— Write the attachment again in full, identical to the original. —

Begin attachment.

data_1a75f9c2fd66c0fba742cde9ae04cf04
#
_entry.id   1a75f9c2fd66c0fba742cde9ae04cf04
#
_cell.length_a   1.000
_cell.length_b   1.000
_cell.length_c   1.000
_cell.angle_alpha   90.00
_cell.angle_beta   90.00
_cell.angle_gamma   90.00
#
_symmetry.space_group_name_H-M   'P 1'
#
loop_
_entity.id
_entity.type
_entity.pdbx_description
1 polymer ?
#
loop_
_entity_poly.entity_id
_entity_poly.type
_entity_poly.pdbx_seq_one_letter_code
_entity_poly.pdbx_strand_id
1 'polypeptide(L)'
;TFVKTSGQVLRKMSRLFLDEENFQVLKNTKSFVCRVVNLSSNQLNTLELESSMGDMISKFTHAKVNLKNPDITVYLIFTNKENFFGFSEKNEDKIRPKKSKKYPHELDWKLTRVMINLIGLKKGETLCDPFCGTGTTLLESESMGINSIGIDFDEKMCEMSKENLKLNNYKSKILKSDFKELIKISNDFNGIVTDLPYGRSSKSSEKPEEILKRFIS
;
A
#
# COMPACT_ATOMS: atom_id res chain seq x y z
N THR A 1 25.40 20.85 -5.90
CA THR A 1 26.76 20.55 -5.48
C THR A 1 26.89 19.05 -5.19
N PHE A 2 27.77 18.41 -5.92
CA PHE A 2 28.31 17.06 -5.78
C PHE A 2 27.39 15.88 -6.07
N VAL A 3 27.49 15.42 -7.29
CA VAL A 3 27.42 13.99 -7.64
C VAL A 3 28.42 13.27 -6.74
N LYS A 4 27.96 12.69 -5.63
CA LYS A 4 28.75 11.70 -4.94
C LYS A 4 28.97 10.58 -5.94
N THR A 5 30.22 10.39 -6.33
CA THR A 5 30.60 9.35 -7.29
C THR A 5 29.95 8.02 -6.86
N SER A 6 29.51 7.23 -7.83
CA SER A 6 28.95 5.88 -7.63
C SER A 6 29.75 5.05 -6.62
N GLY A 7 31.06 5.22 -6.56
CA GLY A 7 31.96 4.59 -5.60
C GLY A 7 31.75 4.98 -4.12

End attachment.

data_1a75f9c2fd66c0fba742cde9ae04cf04
#
_entry.id   1a75f9c2fd66c0fba742cde9ae04cf04
#
_cell.length_a   1.000
_cell.length_b   1.000
_cell.length_c   1.000
_cell.angle_alpha   90.00
_cell.angle_beta   90.00
_cell.angle_gamma   90.00
#
_symmetry.space_group_name_H-M   'P 1'
#
loop_
_entity.id
_entity.type
_entity.pdbx_description
1 polymer ?
#
loop_
_entity_poly.entity_id
_entity_poly.type
_entity_poly.pdbx_seq_one_letter_code
_entity_poly.pdbx_strand_id
1 'polypeptide(L)'
;TFVKTSGQVLRKMSRLFLDEENFQVLKNTKSFVCRVVNLSSNQLNTLELESSMGDMISKFTHAKVNLKNPDITVYLIFTNKENFFGFSEKNEDKIRPKKSKKYPHELDWKLTRVMINLIGLKKGETLCDPFCGTGTTLLESESMGINSIGIDFDEKMCEMSKENLKLNNYKSKILKSDFKELIKISNDFNGIVTDLPYGRSSKSSEKPEEILKRFIS
;
A
#
# COMPACT_ATOMS: atom_id res chain seq x y z
N THR A 1 25.40 20.85 -5.90
CA THR A 1 26.76 20.55 -5.48
C THR A 1 26.89 19.05 -5.19
N PHE A 2 27.77 18.41 -5.92
CA PHE A 2 28.31 17.06 -5.78
C PHE A 2 27.39 15.88 -6.07
N VAL A 3 27.49 15.42 -7.29
CA VAL A 3 27.42 13.99 -7.64
C VAL A 3 28.42 13.27 -6.74
N LYS A 4 27.96 12.69 -5.63
CA LYS A 4 28.75 11.70 -4.94
C LYS A 4 28.97 10.58 -5.94
N THR A 5 30.22 10.39 -6.33
CA THR A 5 30.60 9.35 -7.29
C THR A 5 29.95 8.02 -6.86
N SER A 6 29.51 7.23 -7.83
CA SER A 6 28.95 5.88 -7.63
C SER A 6 29.75 5.05 -6.62
N GLY A 7 31.06 5.22 -6.56
CA GLY A 7 31.96 4.59 -5.60
C GLY A 7 31.75 4.98 -4.12